Pat Masumoto is a prolific Wailuku artist with a wicked sense of humor. She opened Gallerie Ha, a showcase for local art including her own, and began conducting laugh workshops. She’s a staunch advocate for women’s rights, as well as a passionate poet and playwright.
In 2002, she wrote her first comedic drama, Mad Cloak, about a group of friends dealing with domestic abuse. Now Masumoto is introducing her second play, Inside Out, about a group of friends dealing with domestic abuse. Except this time, the comedy comes from watching actors perform as actors rehearsing a play called Inside the Cloak about friends dealing with abuse. The drama comes from trying to figure out how that actually works.
Anyway, to help you wrap your head around the central storyline—the play within a play—I got the lowdown from the actors, in character, as they describe their roles in the story.
Al, the Journalist
(played by Jerry Eiting)
My name is Al Razzo—that’s R-A-Z-Z-O. It means “rockin’” in Italian! I live in Ka’anapali and I’m a syndicated columnist. I’m articulate, political—women adore me. My mother was a large Italian woman, a control freak who kept her thumb on me. I would try to do things in life, have other careers—she didn’t like my stories. But she gave me the perspective I needed with my writing style: aggressive, bawdy and very opinionated. She kept me in a box and I bounced off the four walls of the box, which kept me tightly wound up. I was always in fights as a kid. She beat me with a horsewhip when I didn’t behave, when I didn’t do things her way. I never could fight back. When I got the opportunity to leave, I did and never looked back.
Jillian, the Artist
(played by Tiana Clark)
I’m a young artist who has made a name for myself on Maui, partially with the help of my famous local reporter boyfriend Al. Problem is, he’s abusive. It took me a long time to realize I didn’t need him in my life. Once I found strength, I got him out. Thankfully, I have good friends and we stuck together.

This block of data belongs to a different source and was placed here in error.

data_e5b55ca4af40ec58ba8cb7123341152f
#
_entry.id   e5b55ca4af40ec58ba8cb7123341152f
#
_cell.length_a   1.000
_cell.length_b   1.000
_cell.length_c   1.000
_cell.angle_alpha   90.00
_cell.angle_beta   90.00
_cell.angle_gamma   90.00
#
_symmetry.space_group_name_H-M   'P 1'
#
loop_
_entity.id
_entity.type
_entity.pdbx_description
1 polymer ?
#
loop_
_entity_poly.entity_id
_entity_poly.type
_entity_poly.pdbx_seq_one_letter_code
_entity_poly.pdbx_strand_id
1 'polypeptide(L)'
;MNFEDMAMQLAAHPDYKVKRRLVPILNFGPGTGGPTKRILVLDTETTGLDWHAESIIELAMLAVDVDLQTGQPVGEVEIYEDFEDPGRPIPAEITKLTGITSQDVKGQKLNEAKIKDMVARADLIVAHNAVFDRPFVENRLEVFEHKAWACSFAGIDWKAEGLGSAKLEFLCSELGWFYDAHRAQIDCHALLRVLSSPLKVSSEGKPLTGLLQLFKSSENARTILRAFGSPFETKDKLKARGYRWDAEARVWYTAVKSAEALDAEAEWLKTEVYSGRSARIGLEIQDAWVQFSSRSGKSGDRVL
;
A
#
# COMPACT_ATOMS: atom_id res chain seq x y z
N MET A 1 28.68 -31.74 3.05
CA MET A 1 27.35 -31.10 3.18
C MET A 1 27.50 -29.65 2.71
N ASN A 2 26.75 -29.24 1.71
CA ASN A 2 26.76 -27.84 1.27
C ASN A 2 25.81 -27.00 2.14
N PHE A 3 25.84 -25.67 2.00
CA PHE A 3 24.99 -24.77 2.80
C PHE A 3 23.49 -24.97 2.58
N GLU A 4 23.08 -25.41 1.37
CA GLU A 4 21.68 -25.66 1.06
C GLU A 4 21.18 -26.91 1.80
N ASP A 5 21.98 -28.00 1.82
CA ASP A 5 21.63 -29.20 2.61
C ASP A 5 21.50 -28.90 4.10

Bella, the Songstress
(played by Camille Romero)
I’m a jazz singer—sophisticated, spoiled and definitely used to having my way. I’m really after Al—I think he’s sexy. His media connections are great. I wanna be out there, I wanna be known and he’s the perfect person for that. Other people have problems handling his temper. I don’t think that’s going to be a problem for me.
Adam, the Drummer
(played by Michael Burke)
I’m Bella’s boyfriend. We have a pretty comfortable relationship, slightly routine—it’s pretty good. We’re both artists. I’m her shadow; I back her up with drums while she sings. But lately, my relationship with Bella is getting strained. She has the hots for Al and is taking me for granted. Even though I don’t come out and tell her, I try to express that in my drumming. Anyway, I’ve been giving Jill drum lessons. We get along pretty well. I’m also good friends with Kawika—we talk story all the time. Actually, he does most of the talking.
Kawika, the Actor
(played by Reid Yamamoto)
Well, I guess I’m a local improv actor. But I’m kinda the conscience of everyone. After the scenes, I recap in a sentence or a few words what they’re thinking and feeling—especially Al needs my help. He has problems and is hurting my friends. I don’t like conflict. I just want everyone to get along. Sometimes it gets too much and I get frustrated. I just want the world happy so we can all be happy.
Rhonda, the Playwright
(played by Julie Kawamura)
It’s been interesting working with these people. All the actors and actresses are nice—I don’t wanna say anything bad about them! Cecil is such a good director but sometimes he’s scary. I watch him and he gets the actors to really see my characters. This is my first play and it’s exciting to see it come to life. I wrote the screenplay because I had a friend who was abused. I guess I saw what a hard time she had and I thought it was really important for people to see they’re not alone.
Cecil, the Director
(played by Dave Coennen)
Inside the Cloak is a story about transformation and control. The main character is Al Razzo. People consider him the anti-hero but he’s really an everyman. He transforms from a brutal, egotistical bastard to a reticent and reformed man. This play is about his journey. The actors are a challenge, especially Kawika. Rhonda is a, uh, mediocre playwright. But I’m confident that with just the right amount of pressure from me, they’re really gonna fly. MTW